European System of Financial Supervision (ESFS)

The European System of Financial Supervision is a multi-layered system of micro- and macro-prudential authorities that aims to ensure consistent and coherent financial supervision in the EU. It includes the European Systemic Risk Board, the three European supervisory authorities (EBA, ESMA and EIOPA) and the national supervisors. The European Central Bank, as part of the Single Supervisory Mechanism (SSM), is the banking supervisor for the largest banks.

Legal basis

Background and objectives

The financial sector is subject to a strict regulatory and supervisory framework designed to promote financial stability and protect the customers of financial services. EU regulations set out the rules and standards by which financial institutions must abide. Supervision is a process of oversight designed to ensure that financial institutions apply those rules and standards properly. Among other issues, the 2007-08 global financial crisis laid bare the need to improve and strengthen the European regulatory and supervisory architecture. Following the recommendations of the report by the de Larosière expert group on strengthening the European supervisory arrangements, the European System of Financial Supervision (ESFS) was introduced in 2010 and became operational on 1 January 2011. The ESFS consists of the European Systemic Risk Board (ESRB), the three European supervisory authorities (ESAs) – namely the European Banking Authority (EBA), the European Securities and Markets Authority (ESMA) and the European Insurance and Occupational Pensions Authority (EIOPA) – the Joint Committee of the ESAs, and the national supervisors.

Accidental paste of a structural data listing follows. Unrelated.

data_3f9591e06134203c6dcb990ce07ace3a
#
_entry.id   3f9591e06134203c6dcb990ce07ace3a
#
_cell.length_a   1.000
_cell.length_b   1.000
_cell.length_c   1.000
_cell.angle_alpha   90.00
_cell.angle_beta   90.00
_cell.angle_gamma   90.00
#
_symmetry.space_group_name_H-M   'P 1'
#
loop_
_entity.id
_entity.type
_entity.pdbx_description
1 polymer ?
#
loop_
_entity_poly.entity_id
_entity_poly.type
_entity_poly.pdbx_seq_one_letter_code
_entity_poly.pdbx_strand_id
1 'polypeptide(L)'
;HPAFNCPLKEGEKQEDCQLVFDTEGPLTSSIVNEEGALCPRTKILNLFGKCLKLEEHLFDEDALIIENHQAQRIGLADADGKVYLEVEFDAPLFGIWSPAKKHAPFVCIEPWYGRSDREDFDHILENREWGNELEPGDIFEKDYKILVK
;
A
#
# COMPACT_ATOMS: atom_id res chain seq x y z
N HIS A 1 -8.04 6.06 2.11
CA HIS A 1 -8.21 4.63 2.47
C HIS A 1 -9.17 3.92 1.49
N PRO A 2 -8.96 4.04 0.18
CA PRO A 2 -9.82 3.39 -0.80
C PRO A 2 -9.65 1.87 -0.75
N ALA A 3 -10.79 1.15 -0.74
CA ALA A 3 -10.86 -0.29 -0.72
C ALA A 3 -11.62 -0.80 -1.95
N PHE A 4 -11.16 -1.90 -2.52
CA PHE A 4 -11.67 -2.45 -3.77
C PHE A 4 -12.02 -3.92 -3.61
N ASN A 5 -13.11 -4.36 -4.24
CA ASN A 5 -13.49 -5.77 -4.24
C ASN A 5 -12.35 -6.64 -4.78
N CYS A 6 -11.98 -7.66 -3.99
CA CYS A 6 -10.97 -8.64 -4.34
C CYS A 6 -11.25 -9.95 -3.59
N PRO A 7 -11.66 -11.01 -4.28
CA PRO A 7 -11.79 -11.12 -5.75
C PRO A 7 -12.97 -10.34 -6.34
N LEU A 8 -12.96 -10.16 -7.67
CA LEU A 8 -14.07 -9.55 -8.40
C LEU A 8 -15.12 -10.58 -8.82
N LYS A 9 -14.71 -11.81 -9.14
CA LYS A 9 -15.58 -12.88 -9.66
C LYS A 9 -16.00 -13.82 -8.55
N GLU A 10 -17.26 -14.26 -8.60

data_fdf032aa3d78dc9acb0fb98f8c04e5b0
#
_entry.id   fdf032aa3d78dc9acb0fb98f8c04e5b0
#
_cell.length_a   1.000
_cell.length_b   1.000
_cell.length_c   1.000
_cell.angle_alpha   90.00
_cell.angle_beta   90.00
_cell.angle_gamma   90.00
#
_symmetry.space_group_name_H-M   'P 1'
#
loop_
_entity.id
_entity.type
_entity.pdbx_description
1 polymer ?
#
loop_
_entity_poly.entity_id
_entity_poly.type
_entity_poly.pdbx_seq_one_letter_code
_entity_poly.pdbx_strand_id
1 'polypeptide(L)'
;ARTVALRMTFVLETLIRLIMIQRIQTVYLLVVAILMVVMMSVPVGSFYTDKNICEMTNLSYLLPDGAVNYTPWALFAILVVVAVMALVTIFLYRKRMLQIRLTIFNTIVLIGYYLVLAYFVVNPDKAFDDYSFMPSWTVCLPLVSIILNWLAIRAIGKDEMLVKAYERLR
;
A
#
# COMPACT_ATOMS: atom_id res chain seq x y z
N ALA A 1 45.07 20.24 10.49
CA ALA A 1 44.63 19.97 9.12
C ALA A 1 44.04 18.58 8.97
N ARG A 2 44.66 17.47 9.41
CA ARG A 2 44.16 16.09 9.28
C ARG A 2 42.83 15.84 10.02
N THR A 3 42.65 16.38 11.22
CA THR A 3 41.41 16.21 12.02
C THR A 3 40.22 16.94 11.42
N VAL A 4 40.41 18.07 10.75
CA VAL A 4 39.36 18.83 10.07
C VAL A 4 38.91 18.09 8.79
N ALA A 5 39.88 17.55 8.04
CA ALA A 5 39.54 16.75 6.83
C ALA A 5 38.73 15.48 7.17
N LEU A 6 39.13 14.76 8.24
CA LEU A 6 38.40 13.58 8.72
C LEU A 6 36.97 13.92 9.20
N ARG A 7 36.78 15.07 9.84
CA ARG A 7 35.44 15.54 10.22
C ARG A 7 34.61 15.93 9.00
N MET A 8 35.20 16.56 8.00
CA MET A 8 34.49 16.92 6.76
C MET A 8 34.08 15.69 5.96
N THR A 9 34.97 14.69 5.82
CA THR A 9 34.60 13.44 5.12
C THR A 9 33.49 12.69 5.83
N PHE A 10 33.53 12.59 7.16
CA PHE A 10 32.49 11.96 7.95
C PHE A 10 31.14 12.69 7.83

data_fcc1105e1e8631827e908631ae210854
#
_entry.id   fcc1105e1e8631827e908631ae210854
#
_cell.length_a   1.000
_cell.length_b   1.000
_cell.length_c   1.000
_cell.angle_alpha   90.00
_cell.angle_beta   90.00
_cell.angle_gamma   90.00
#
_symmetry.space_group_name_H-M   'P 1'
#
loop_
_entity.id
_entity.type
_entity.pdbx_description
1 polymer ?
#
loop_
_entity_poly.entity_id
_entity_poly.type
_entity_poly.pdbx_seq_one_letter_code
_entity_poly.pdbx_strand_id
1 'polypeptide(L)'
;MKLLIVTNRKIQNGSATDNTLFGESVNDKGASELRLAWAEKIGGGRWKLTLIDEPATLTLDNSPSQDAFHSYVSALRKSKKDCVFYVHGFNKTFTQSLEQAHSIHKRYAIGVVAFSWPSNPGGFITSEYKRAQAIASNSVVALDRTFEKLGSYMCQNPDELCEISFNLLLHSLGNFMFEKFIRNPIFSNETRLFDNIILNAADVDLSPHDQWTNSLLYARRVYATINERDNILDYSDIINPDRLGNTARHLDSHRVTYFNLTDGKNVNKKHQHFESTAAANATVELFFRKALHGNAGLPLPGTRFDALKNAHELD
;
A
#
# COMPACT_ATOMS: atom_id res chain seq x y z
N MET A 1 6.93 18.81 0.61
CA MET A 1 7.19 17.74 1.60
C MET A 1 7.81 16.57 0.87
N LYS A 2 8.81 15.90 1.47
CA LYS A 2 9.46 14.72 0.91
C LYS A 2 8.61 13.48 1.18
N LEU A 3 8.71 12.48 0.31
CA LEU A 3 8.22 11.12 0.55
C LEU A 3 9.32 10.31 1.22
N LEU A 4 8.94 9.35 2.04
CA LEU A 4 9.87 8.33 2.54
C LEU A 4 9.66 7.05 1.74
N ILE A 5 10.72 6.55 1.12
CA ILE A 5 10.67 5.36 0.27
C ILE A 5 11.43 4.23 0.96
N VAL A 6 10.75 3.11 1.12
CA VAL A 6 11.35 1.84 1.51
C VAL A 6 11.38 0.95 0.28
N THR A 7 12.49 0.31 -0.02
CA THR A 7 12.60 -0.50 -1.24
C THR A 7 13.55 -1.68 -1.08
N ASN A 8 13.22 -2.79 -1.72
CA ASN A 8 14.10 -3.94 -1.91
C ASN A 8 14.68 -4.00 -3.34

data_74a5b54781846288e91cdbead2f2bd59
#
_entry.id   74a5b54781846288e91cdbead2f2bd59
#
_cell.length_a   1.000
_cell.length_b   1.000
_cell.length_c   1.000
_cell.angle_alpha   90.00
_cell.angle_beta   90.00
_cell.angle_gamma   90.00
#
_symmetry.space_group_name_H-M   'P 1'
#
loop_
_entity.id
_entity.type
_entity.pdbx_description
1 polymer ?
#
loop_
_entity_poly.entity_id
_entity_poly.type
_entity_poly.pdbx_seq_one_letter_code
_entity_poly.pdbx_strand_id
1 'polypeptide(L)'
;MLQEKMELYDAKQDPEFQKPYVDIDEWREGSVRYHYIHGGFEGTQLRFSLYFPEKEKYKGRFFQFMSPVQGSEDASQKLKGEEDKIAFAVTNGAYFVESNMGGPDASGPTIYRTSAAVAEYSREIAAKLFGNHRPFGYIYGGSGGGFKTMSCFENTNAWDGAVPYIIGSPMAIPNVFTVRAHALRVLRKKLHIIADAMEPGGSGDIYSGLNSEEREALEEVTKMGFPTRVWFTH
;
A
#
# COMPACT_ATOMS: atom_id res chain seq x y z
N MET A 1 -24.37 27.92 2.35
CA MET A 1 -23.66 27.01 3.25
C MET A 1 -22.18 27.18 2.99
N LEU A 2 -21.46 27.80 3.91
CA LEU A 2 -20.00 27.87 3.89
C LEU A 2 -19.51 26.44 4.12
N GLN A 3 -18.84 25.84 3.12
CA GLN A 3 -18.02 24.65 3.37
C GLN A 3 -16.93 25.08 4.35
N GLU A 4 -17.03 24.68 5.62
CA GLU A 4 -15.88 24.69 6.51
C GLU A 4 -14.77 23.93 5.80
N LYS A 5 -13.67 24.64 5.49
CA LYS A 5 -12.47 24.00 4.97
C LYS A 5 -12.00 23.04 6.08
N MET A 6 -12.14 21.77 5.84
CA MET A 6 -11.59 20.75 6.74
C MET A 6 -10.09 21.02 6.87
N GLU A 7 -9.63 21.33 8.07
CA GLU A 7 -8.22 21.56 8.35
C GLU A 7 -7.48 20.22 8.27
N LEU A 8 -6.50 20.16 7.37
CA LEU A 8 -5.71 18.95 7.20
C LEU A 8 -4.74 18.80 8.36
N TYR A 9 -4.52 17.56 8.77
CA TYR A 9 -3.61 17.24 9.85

The main objective of the ESFS is to ensure that the rules applicable to the financial sector are adequately implemented across Member States in order to preserve financial stability, promote confidence and provide protection for consumers.

The ESFS is a system that combines micro- and macro-prudential supervision. The main objective of micro-prudential supervision is to reduce the probability and limit the impact of the failure of individual financial institutions. Macro-prudential supervision is concerned with the exposure of the financial system as a whole to common risks, and aims to limit its distress in order to protect the overall economy from significant losses in real output.